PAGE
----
Christopher Golden is a shrewd writer. His prose is infused with images that would translate easily from page to screen. Golden’s novel Red Hands reads as though it is hellbent to be adapted onto film, complete with a character referred to as bearing a strong resemblance to Helen Mirren. The author is also adept at what could be labeled “The Think Global, Act Local” school of fiction. To explain: the plot deals with a lab re-creation of the Middle Ages bubonic plague which unintentionally gets spread into the public sector.
This obviously has international implications/ramifications which are touched upon and is profoundly jarring in real time, given the current pandemic. The focus, however, is on the contagion’s impact on a small town, zeroing in on the upheaval factor. Setting the initial infiltration during that revered staple of Americana, a Fourth of July parade, is a nice touch and the characterization of local individuals is well done. They are depicted as battling metaphorical demons and internal conflicts even before a literal catastrophe creates chaos. The government operatives and science folk who descend upon the environs are in general not as well rendered, tending to fall into the category of morally-compromised-but-that’s-part-of-the-job-description stereotypes. Golden spices up the narrative by personifying the Red Death but it is more than a mere hat tip to Edgar Allan Poe. It also showcases the hunger and machinations of an insatiable grim reaper who shares a defiant headspace in its tormented host’s body. Lots on Golden’s literary plate for the reader to consume, but the author manages to serve up a savory ghoulish goulash.
Maeve Sinclair is thinking of leaving her New Hampshire hometown when she becomes the recipient/embodiment of the Red Death. She consequently causes the horrific demise of her mother and brother and flees into the mountains to escape the fallout. Hunted by various agencies with different agendas as well as haunted by the deaths she has caused. Maeve is not simply diseased and dangerous. She is also possessed by the personification of the disease: “Her head throbbed, spiking with pain that she knew could be alleviated if only she would stop fighting, give the Red Death what it wanted. Yes. Not the hunger or Red Hands or whatever label she might have given it—this wasn’t just a presence, it was a consciousness. A living malignance, a disease that could override an infected host and spread the contagion within it, with purpose. Woven into the host body—into her body—so that the only cure for own suffering was to communicate it to others. The pressure valve on her sickness was to share it. To spread the Red Death…in order for her to live.”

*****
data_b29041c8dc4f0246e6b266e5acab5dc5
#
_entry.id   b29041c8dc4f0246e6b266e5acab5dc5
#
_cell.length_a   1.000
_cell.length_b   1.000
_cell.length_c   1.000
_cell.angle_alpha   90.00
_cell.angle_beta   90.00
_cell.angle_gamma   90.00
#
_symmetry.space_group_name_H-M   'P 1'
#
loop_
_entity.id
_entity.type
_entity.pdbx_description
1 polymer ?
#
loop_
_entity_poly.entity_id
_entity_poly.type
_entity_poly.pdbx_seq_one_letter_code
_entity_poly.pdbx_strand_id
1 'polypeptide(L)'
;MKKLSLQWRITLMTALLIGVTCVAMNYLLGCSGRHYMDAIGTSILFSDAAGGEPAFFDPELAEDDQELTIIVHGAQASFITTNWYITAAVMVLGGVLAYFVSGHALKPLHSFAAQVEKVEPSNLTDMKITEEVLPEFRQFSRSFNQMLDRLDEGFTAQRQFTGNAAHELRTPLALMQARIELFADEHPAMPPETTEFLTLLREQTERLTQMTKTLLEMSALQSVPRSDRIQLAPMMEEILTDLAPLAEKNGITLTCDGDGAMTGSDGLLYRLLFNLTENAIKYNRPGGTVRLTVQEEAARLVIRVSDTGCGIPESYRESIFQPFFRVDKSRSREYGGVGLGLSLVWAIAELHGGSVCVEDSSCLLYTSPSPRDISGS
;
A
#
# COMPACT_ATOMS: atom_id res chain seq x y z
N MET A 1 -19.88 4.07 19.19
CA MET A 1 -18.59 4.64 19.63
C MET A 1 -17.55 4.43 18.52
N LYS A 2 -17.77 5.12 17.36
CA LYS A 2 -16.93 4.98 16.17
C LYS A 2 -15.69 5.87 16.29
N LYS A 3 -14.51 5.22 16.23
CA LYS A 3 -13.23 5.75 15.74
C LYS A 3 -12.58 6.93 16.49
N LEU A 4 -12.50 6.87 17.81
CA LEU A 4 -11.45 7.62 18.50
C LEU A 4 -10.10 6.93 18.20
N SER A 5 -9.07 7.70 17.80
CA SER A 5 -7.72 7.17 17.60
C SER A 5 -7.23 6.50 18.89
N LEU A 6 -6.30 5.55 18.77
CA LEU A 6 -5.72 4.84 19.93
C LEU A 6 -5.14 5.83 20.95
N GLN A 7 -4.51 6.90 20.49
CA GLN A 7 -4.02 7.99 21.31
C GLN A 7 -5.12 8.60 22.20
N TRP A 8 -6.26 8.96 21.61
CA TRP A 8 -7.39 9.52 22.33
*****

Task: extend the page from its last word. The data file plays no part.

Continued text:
Maeve’s sense of isolation and fear is relatable. Christopher Golden’s prose and Covid-19 psychologically work in inadvertent tandem. This registered with me while reading Red Hands. I was a bit uncomfortable going to a place that had elements that felt a tad too close to home. There is also the omnipresent distraction factor that many of us suffer from nowadays, which makes it easy to put down a book and pursue another activity. To his credit, Golden’s writing kept drawing me back. It was easy to pick up where I had left off, no need to reread pages for plot recapitulation or a who’s who. Red Hands, published by St. Martin’s Press, is in several ways an ideal novel for the time in which we are living. Christopher Golden captures a sense of fear, anger, and isolation that happens to resonate now. While the book therefore cannot be categorized as purely escapist fare, it can be described as cathartically entertaining. An allegorical shot in the arm—if you will.